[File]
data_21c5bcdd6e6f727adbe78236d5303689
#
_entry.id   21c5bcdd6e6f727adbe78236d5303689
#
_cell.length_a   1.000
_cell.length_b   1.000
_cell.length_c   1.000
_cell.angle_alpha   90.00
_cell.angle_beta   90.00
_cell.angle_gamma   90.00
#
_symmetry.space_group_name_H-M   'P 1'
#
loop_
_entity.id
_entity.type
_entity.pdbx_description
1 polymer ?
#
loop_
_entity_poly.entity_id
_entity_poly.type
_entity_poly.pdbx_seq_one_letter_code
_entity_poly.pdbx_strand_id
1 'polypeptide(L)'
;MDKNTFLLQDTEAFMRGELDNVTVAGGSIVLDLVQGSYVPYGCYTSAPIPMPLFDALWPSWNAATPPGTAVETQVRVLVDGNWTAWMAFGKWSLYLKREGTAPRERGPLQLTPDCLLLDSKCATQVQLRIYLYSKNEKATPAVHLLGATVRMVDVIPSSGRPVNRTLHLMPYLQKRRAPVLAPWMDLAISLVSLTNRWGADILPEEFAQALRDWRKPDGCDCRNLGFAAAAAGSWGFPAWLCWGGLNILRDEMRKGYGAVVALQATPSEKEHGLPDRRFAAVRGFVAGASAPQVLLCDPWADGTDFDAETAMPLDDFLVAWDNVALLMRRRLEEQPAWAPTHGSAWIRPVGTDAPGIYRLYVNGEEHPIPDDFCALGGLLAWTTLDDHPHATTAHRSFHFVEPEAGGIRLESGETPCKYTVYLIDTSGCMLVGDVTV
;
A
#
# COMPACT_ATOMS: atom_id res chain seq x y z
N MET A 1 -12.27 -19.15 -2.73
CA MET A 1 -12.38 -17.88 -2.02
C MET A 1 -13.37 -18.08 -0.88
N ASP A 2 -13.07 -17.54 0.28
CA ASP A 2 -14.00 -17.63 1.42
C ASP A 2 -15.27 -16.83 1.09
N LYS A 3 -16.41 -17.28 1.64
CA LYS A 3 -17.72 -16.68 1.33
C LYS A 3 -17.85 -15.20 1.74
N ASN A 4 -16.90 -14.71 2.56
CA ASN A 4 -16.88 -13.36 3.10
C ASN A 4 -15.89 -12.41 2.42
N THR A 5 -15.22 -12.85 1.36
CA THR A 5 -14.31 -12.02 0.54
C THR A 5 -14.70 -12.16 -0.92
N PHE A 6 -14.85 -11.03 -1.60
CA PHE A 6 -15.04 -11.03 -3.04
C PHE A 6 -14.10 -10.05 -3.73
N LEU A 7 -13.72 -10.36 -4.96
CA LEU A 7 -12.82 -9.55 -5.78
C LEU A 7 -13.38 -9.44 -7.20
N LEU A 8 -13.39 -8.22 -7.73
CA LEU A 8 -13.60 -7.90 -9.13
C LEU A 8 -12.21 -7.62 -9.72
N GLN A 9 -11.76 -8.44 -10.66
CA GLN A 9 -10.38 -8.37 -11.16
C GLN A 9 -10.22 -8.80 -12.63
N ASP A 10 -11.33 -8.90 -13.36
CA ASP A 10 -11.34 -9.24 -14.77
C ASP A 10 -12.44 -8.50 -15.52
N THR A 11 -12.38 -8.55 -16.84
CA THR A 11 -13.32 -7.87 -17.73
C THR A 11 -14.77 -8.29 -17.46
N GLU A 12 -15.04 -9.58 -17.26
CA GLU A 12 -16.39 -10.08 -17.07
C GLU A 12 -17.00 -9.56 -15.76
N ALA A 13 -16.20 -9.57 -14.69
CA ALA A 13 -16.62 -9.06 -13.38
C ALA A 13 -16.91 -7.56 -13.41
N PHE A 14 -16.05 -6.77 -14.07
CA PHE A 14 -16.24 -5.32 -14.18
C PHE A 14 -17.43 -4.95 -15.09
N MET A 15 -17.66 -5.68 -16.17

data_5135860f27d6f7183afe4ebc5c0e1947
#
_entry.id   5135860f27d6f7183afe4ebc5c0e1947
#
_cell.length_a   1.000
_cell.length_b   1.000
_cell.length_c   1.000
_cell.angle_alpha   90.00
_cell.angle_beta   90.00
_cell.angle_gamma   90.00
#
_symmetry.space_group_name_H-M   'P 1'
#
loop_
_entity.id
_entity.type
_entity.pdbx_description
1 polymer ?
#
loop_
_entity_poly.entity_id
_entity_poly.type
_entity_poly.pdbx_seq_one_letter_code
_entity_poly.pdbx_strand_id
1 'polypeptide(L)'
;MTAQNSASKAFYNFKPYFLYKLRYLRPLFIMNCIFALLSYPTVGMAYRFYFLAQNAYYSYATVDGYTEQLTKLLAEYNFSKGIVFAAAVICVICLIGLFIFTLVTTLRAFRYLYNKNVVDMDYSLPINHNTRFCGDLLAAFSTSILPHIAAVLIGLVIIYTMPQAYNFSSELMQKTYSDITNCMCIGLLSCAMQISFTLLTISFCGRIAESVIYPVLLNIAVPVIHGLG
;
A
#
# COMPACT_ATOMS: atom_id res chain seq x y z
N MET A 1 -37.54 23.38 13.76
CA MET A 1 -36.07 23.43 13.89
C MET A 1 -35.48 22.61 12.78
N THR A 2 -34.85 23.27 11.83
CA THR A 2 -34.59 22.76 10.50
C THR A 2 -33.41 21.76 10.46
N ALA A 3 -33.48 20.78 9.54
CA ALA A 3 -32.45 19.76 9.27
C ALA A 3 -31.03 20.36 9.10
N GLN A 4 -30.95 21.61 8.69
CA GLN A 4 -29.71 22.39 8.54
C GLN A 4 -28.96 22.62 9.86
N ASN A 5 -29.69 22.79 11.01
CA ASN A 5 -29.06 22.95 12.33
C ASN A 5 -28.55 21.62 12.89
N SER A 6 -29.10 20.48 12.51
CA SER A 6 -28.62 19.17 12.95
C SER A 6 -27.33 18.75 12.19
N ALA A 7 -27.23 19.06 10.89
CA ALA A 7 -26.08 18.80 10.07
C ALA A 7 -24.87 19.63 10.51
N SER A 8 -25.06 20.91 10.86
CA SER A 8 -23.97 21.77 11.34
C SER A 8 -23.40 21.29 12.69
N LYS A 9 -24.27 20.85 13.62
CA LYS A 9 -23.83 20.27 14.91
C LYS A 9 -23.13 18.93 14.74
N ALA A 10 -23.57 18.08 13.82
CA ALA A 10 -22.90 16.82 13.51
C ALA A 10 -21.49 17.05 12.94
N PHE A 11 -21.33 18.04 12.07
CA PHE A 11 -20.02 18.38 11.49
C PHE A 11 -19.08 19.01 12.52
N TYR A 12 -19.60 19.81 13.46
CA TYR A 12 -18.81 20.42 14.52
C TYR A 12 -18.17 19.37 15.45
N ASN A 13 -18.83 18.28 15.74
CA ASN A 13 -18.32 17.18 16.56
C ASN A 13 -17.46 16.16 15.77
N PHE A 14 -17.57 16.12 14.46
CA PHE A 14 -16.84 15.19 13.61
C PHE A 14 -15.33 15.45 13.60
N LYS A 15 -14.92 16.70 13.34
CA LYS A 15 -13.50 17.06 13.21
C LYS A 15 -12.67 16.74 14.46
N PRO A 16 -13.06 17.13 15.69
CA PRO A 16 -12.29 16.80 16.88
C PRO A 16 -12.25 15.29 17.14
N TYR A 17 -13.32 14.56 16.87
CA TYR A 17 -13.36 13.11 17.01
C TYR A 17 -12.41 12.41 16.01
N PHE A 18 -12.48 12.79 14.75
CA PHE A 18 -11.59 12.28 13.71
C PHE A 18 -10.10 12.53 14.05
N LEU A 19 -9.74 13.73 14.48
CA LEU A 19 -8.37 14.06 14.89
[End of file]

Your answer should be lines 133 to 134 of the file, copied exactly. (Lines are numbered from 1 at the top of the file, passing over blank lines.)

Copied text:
C ALA A 10 -21.49 17.05 12.94
N PHE A 11 -21.33 18.04 12.07